The local Bureau of Land Management is increasingly treating our public lands as merely a gas and oil reservoir to be tapped at industry’s convenience.
The mission of the BLM is: “To sustain the health, diversity and productivity of America’s public lands for the use and enjoyment of present and future generations.” It is a grand mission. Yet the local Tres Rios Field Office is acting as if the mission is: To promote, encourage and support the gas and oil development industry.
The stated mission and the local actions are at odds.
The latest move by Tres Rios was to propose leasing lands immediately adjacent to the Dolores River, in the Big Gypsum Valley in San Miguel County, for gas and oil development.
The BLM is well aware of a multi-stakeholder effort to find consensus on a long-term management plan for the Dolores River corridor. The effort – by local governments, water companies, farmers, miners, ranchers, landowners, conservationists and interested community members – has been going on for more than six years. Our congressional delegation is also involved. The BLM has acknowledged its interest in the recommendations of the group by postponing its Dolores River Corridor Management Plan.
Regardless of your opinions about the wisdom of leasing these lands for gas and oil, it seems that allowing the local community to follow through with its efforts to find consensus makes sense.
Obviously, the BLM doesn’t care what the local community thinks. If any single individual, or company, requests a lease, the agency feels compelled to comply.
This, despite the public uproar about the proposed leasing of lands surrounding Mesa Verde, underlying much of western La Plata County farm and ranch land and parcels near the Navajo River in southern Archuleta County, a few months ago. That proposal generated opposition from the Bureau of Reclamation, numerous counties and hundreds of landowners and residents.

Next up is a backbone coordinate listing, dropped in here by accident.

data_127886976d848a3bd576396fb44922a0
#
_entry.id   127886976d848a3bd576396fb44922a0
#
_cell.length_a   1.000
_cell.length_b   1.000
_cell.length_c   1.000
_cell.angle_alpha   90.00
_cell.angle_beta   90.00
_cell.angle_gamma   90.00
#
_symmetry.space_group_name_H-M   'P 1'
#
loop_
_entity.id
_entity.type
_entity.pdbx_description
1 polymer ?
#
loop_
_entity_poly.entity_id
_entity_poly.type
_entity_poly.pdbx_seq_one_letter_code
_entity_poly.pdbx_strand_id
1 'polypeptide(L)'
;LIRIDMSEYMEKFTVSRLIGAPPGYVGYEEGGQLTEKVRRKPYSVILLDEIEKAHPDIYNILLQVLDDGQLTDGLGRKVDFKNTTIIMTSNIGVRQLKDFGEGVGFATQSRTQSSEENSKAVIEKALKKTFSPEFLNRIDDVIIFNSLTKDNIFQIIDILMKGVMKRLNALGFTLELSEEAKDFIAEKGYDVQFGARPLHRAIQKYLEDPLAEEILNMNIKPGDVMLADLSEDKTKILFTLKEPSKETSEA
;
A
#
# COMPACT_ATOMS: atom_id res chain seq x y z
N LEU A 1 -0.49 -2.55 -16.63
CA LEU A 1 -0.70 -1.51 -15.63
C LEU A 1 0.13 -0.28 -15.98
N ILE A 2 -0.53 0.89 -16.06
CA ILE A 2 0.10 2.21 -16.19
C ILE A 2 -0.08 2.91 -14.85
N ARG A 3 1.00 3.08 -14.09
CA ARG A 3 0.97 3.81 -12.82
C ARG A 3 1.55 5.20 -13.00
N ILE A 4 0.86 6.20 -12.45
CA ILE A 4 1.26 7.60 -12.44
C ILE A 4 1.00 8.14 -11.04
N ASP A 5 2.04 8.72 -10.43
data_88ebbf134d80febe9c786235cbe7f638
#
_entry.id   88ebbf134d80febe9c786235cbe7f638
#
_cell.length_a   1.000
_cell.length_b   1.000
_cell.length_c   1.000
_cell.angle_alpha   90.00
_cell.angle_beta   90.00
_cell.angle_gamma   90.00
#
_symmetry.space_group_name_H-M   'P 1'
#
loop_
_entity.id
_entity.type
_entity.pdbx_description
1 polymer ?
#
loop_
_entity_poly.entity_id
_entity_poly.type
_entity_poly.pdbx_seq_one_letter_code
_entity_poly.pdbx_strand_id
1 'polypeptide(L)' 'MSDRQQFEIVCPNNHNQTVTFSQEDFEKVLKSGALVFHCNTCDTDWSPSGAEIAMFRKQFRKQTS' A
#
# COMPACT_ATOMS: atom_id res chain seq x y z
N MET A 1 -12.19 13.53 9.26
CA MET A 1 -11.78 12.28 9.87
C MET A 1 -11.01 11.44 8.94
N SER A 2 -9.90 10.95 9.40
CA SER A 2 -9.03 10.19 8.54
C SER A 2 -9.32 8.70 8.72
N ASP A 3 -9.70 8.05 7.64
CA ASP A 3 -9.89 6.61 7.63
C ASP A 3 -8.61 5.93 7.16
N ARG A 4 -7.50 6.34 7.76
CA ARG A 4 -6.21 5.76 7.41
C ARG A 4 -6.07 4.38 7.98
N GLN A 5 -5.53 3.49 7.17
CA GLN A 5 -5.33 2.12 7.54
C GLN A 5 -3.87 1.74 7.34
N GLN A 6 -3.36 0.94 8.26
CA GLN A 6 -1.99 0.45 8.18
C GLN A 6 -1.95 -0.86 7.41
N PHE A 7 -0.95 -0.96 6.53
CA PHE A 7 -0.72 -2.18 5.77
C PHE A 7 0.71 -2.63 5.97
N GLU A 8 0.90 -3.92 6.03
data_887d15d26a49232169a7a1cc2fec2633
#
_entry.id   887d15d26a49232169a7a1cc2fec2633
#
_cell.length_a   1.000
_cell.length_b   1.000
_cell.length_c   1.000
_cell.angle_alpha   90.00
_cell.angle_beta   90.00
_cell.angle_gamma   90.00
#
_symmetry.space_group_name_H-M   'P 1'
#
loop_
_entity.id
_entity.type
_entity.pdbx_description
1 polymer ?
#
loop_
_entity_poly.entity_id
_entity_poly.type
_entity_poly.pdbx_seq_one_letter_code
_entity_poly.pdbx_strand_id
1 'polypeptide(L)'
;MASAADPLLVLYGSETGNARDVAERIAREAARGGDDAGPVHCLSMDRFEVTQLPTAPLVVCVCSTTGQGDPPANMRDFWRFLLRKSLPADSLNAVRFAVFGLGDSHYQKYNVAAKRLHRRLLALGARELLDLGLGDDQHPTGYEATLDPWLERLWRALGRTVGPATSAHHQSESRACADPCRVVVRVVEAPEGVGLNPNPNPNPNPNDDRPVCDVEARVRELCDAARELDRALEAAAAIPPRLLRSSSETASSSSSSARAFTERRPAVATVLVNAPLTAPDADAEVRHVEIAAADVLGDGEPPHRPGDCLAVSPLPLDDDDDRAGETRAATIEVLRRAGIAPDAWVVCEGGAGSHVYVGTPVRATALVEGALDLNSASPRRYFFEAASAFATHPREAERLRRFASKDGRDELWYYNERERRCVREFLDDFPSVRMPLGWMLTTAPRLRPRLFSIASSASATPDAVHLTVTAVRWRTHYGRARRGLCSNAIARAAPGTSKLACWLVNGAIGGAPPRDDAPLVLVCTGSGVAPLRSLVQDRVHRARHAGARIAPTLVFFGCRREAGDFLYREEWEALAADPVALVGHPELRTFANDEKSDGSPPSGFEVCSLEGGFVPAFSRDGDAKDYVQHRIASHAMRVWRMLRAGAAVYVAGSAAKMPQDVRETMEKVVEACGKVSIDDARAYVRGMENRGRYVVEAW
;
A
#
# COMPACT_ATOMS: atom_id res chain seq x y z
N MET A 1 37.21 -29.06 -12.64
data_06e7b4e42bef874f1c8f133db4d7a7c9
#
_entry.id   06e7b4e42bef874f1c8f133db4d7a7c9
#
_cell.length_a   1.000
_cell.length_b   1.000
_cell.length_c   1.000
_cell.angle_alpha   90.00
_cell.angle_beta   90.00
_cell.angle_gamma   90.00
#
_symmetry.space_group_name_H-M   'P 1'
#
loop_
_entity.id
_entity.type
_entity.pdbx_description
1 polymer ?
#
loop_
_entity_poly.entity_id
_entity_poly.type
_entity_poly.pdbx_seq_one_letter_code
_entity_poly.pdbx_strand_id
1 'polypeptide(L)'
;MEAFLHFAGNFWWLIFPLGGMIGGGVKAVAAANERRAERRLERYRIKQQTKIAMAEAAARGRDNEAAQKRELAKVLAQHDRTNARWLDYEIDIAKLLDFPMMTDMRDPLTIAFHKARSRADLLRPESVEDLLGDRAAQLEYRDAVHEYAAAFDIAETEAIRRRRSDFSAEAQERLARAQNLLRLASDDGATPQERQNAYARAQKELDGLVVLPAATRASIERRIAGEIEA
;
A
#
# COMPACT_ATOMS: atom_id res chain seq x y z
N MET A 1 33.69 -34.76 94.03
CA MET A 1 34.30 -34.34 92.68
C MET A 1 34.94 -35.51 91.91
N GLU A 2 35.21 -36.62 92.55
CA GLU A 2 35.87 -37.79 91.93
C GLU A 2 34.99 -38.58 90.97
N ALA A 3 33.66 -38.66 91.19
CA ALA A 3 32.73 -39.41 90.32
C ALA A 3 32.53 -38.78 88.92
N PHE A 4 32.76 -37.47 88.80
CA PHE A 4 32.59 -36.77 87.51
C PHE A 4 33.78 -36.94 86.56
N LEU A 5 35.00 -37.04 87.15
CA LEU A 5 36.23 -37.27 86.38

The BLM decided to postpone that lease, but it appears that it just can’t wait any longer. Our understanding is that this proposal will be offered in the November 2013 lease sale.
Is this information on the BLM website? No. Is this information public? No. The plan, instead, is to announce it in mid-August, when the public only then will be allowed to enter the complex and demanding legal-challenge process. No comment period, no solicitation of input, just take us to court or live with the consequences.
This top-down, public-be-damned approach to managing lands and resources is more reflective of a Soviet-style government than one focused on “the use and enjoyment of present and future generations.” Maybe it is the use by the present gas and oil industry, it sees as more important.
The private ranch and farm lands of western La Plata County, and the lands surrounding Mesa Verde and the Dolores River and southern Archuleta County, all deserve a robust and complete public process before being given over to the gas and oil industry.
The BLM just can’t wait, or be bothered. Its mission, and we, the people, be damned.
email@example.com. Dan Randolph is executive director of the San Juan Citizens Alliance.